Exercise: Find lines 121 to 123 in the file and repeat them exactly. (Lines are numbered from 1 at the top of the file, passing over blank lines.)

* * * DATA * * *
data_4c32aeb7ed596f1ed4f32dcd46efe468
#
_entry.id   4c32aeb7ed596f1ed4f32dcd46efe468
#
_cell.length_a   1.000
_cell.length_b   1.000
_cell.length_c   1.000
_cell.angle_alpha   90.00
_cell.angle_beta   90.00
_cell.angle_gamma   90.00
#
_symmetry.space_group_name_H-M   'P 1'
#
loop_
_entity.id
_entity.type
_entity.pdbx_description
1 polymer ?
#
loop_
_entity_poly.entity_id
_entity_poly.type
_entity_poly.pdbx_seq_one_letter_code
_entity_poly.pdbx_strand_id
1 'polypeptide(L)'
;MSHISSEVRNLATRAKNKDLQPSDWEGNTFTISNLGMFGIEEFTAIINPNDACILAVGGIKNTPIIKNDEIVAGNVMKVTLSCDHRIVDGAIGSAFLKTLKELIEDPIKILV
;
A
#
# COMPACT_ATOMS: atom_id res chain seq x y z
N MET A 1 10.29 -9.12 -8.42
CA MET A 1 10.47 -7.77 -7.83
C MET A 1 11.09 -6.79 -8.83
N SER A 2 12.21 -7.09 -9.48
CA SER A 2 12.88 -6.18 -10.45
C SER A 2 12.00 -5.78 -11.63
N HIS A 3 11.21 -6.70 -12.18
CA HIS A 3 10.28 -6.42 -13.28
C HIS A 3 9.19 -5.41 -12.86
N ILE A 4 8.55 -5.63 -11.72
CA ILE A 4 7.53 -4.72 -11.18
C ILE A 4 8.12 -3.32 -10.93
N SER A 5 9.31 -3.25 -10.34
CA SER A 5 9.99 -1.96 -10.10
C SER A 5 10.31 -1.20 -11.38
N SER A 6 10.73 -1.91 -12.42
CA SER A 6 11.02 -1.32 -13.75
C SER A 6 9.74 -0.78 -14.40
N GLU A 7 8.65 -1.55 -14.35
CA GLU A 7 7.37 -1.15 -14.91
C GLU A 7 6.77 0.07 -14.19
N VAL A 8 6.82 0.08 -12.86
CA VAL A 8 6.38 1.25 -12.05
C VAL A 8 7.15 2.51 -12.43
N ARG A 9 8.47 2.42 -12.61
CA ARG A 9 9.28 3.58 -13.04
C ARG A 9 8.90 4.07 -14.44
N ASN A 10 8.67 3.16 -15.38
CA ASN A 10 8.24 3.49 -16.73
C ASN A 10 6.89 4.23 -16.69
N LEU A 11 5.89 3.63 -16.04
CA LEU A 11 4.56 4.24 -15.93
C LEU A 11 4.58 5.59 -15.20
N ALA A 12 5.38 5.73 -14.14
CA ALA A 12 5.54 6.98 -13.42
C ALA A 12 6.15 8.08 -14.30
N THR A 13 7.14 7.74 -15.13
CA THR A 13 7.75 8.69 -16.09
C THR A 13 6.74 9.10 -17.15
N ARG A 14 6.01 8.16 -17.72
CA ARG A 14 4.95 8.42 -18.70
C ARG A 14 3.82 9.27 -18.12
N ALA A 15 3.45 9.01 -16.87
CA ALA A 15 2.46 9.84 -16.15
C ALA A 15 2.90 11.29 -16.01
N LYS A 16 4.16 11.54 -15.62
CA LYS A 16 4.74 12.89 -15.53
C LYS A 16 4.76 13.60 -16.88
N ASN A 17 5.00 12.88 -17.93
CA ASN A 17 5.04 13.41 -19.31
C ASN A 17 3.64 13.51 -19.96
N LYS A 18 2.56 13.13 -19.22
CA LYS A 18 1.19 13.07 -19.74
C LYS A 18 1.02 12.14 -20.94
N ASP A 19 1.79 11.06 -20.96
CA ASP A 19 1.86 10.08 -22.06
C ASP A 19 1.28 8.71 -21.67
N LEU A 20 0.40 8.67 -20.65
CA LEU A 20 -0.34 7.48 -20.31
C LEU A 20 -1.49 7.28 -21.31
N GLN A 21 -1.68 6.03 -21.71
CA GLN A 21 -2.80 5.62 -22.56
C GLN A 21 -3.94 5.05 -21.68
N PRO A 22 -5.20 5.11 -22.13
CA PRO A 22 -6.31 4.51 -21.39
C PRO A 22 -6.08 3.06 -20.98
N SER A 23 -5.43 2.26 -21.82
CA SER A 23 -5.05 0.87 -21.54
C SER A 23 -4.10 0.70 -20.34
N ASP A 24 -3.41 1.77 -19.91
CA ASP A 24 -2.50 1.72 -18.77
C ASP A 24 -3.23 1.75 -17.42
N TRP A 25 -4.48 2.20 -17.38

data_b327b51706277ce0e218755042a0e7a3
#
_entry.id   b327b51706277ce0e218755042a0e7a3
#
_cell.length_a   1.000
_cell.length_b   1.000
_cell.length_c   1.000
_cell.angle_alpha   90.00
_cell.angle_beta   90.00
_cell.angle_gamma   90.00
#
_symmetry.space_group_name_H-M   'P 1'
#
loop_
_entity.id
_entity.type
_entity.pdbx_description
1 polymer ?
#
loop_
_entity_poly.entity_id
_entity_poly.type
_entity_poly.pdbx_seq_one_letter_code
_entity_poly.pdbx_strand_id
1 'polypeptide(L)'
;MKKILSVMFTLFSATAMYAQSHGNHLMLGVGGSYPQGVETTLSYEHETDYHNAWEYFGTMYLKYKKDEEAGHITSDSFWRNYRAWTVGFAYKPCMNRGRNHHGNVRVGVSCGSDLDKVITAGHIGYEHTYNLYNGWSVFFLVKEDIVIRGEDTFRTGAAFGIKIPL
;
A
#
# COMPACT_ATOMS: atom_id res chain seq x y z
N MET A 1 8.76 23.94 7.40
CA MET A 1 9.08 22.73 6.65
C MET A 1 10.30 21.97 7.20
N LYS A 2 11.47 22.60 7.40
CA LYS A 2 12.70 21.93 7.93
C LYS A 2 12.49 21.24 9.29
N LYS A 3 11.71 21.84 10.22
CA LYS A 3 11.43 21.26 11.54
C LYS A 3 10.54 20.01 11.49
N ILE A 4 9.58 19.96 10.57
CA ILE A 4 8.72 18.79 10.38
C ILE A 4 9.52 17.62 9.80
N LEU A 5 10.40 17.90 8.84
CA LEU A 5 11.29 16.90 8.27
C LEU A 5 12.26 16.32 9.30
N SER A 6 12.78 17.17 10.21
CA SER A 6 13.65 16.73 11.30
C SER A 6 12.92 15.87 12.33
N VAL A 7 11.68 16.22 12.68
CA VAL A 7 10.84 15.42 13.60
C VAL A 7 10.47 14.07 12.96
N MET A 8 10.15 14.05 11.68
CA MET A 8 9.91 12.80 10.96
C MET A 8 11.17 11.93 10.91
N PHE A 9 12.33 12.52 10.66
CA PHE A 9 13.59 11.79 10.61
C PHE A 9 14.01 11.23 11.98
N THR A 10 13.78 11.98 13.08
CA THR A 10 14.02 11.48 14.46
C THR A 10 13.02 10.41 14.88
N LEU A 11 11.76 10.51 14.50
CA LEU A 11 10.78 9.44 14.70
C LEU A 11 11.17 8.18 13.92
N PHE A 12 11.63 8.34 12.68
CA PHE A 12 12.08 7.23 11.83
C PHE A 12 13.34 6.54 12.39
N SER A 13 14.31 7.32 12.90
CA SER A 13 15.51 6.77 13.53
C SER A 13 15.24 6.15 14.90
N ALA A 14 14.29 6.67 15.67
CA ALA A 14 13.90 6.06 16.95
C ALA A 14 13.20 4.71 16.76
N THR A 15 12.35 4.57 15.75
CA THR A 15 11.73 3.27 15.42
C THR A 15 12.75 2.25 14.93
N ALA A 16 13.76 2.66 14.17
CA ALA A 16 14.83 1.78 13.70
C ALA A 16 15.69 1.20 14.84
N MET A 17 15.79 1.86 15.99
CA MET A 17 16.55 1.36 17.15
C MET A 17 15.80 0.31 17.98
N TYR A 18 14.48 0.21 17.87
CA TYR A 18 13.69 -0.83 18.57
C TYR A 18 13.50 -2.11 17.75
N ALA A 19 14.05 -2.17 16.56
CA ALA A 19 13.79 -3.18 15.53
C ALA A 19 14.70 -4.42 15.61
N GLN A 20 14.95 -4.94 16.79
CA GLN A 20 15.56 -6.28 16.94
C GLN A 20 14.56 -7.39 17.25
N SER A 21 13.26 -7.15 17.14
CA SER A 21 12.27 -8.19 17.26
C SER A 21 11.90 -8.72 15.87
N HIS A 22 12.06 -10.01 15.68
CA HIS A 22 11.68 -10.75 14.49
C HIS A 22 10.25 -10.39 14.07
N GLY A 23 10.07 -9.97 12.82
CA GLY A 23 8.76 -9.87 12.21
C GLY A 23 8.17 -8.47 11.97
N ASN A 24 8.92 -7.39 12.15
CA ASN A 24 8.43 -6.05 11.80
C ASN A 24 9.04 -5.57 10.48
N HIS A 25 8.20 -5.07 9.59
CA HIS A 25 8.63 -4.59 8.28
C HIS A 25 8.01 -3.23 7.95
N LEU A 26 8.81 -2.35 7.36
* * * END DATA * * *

1 polymer ?
#
loop_